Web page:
After breaking records earlier in the week, stocks dropped Friday and posted weekly losses. Contributing factors included growing tension in the Middle East, mixed corporate earnings reports, unsettled trade talks between China and the U.S. and concern over the Federal Reserve’s next move. For the week, the Dow fell 0.61 percent to close at 27,154.20. The S&P lost 1.21 percent to finish at 2,976.61, and the NASDAQ dropped 1.18 percent to end the week at 8,146.49.
Returns Through 7/19/19
Dow Jones Industrials (TR)
NASDAQ Composite (PR)
S&P 500 (TR)
Barclays US Agg Bond (TR)
MSCI EAFE (TR)
Source: Morningstar.com. *Past performance is no guarantee of future results. Indexes are unmanaged and cannot be invested into directly. Three- and five-year returns are annualized. The Dow Jones Industrials, MSCI EAFE, Barclays US Agg Bond and S&P, excluding “1 Week” returns, are based on total return, which is a reflection of return to an investor by reinvesting dividends after the deduction of withholding tax. The NASDAQ is based on price return, which is the capital appreciation of the portfolio, excluding income generated by the assets in the portfolio in the form of interest and dividends. (TR) indicates total return. (PR) indicates price return. MSCI EAFE returns stated in U.S. dollars.
The Very Richest — The top 1 percent of wage earners in the U.S. reported at least $480,804 of pretax income in 2016 and owned an estimated 29 percent of the total wealth in the country (source: Survey of Consumer Finances, BTN Research).
Going, Going, Gone — 7,037 American retail stores have closed YTD through June 30, 2019, already exceeding the 5,864 closures that occurred during all of calendar year 2018. This year’s store closures are on pace to exceed the all-time record of 8,139 from 2017 (source: Coresight Research, BTN Research).
From Lowest to Now — The yield on the 10-year Treasury note closed at 1.36 percent on July 8, 2016, its lowest closing yield ever. 10-year notes have been traded in the U.S. since 1790. The yield on the 10-year note closed Friday, July 5, 2019, at 2.04 percent (source: Treasury Department, BTN Research).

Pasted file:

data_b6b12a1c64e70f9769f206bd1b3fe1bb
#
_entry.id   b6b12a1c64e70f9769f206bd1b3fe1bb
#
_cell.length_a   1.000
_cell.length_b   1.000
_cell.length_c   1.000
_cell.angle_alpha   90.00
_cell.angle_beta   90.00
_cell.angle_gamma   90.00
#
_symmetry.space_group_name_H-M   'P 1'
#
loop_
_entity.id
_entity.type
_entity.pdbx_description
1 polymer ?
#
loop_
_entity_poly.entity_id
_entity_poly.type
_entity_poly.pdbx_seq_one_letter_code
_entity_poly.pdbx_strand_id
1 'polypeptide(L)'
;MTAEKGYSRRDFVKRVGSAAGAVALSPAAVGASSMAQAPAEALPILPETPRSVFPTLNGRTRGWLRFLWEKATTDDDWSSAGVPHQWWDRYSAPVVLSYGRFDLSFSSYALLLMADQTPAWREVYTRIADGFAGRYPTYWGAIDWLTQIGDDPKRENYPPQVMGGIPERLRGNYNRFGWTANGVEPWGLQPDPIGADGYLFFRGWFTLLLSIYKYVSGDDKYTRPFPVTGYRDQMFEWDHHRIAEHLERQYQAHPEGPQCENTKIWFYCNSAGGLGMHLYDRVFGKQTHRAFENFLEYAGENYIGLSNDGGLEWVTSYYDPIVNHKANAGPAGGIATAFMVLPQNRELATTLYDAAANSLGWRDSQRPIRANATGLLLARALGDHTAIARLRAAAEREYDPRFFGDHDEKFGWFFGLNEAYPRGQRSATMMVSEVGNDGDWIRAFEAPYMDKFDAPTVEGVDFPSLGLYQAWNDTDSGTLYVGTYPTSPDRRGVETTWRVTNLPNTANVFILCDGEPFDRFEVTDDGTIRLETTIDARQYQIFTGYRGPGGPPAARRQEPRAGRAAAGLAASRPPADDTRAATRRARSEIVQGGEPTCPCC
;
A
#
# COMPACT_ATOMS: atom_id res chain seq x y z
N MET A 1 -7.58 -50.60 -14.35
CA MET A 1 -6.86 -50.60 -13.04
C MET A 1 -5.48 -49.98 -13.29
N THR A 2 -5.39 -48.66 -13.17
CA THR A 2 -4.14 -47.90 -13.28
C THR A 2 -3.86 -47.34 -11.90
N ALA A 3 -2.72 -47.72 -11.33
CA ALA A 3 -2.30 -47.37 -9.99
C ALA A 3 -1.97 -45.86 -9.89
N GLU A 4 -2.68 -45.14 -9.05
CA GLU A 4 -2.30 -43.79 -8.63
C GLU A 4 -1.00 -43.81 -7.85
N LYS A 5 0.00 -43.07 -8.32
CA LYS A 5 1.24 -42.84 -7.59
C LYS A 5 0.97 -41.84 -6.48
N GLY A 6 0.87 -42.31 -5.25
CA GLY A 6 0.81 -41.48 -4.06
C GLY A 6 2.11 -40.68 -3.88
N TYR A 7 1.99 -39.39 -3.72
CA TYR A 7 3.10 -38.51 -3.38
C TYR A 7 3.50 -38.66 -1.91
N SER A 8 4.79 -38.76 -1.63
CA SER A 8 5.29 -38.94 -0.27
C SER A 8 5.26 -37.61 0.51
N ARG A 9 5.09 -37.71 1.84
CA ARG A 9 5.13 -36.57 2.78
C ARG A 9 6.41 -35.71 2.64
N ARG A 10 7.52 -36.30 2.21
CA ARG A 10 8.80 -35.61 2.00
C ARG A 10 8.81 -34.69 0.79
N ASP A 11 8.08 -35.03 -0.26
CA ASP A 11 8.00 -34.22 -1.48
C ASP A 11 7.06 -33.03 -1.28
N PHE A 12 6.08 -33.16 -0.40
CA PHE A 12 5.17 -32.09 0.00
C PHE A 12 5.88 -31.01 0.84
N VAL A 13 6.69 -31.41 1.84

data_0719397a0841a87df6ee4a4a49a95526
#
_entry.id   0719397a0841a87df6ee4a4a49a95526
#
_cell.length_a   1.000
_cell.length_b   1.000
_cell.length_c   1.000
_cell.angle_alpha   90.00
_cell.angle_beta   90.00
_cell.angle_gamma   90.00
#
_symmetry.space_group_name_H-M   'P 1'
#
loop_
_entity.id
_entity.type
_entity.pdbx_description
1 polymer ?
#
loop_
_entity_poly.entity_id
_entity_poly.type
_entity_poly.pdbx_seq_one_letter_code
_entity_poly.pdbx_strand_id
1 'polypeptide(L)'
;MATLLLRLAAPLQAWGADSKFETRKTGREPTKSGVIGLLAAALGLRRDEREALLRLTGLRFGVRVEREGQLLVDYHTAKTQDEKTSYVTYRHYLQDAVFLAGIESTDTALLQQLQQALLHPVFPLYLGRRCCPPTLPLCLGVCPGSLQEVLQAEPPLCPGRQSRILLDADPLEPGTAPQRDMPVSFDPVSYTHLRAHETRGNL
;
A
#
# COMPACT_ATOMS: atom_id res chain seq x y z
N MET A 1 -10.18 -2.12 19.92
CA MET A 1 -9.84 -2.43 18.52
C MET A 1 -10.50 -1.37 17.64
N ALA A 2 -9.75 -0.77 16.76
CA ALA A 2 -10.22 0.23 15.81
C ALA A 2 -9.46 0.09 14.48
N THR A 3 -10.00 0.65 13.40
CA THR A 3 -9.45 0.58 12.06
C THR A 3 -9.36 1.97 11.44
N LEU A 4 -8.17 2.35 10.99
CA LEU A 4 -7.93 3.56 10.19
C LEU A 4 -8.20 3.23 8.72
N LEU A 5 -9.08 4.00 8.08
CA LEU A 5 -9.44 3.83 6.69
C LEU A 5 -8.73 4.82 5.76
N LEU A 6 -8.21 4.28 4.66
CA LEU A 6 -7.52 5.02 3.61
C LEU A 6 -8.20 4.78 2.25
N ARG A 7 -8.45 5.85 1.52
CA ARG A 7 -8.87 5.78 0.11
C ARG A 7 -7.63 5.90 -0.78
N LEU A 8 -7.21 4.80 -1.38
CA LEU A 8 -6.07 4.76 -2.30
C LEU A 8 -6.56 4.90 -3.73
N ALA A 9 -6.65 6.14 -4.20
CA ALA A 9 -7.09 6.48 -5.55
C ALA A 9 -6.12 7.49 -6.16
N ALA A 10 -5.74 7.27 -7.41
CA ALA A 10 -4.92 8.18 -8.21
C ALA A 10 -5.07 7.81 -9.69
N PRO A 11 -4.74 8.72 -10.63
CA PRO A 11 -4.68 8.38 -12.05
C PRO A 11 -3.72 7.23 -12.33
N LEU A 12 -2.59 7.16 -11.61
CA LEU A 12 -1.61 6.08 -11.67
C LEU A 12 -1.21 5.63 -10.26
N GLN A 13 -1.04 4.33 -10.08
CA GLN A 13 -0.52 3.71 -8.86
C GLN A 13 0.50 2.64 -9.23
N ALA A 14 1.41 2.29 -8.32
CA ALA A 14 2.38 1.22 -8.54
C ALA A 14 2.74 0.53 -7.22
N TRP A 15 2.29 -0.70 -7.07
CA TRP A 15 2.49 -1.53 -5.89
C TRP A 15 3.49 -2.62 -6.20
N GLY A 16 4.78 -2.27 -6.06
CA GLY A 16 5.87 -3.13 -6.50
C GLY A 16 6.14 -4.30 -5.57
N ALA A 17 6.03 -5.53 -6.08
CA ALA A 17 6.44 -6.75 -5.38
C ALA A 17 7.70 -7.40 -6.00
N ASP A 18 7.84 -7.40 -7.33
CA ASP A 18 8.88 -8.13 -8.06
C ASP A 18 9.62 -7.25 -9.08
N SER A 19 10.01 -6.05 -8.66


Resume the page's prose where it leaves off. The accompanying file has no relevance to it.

WEEKLY FOCUS – The Importance of a Good Withdrawal Plan
So, you’ve developed a financial plan for your future. You know how you’re going to accumulate the savings and investments needed to provide a comfortable retirement. But do you have a plan for withdrawing savings during retirement? If you don’t create a well-thought out plan for accessing funds from your accounts, you could lose savings to taxes or even run out of money.
Here are some things to keep in mind when developing your budget and withdrawal plan.
Budget for your future lifestyle. Your budget is a good place to begin in determining your monthly retirement withdrawals. Will you continue your current financial lifestyle? Adopt a more conservative approach? Or do you have goals that will require a higher budget? In addition to living expenses, include travel, entertainment and the possibility of life-changing events like marriage or health issues.
Know how taxes will affect your assets. Having assets in accounts that vary in terms of their tax treatment could be wise. Your assets likely fall into tax-deferred, taxable or tax-free categories. Knowing how your savings will be taxed is important when developing your withdrawal plan. For example, depending upon your circumstances and goals, it might be best to use the profits from taxable investment accounts first and later look to your tax-deferred accounts, such as a traditional IRA or 401(k). Most experts agree Roth IRAs should be the last account to tap, giving them as much time as possible to grow tax-free.
Know your required minimum distributions (RMDs). When you reach 70½, certain types of accounts require you begin withdrawing savings. If you don’t, the tax penalty could be as high as 50 percent of the required distribution. The rules for RMDs can be confusing. Your financial professional can help you understand them and avoid fees.
Just as it’s never too early to start saving for retirement, it’s never too soon to think about how you’ll withdraw from those savings in retirement. There are many approaches to withdrawal plans, but the best plan is based on your future goals and the kind of investment accounts you have. Call our office today. We can help you create a well-thought out withdrawal plan designed to provide peace of mind, protect your retirement assets and reduce your tax burden. Securities America and its representatives do not provide tax advice; coordinate with your tax advisor regarding your specific situation.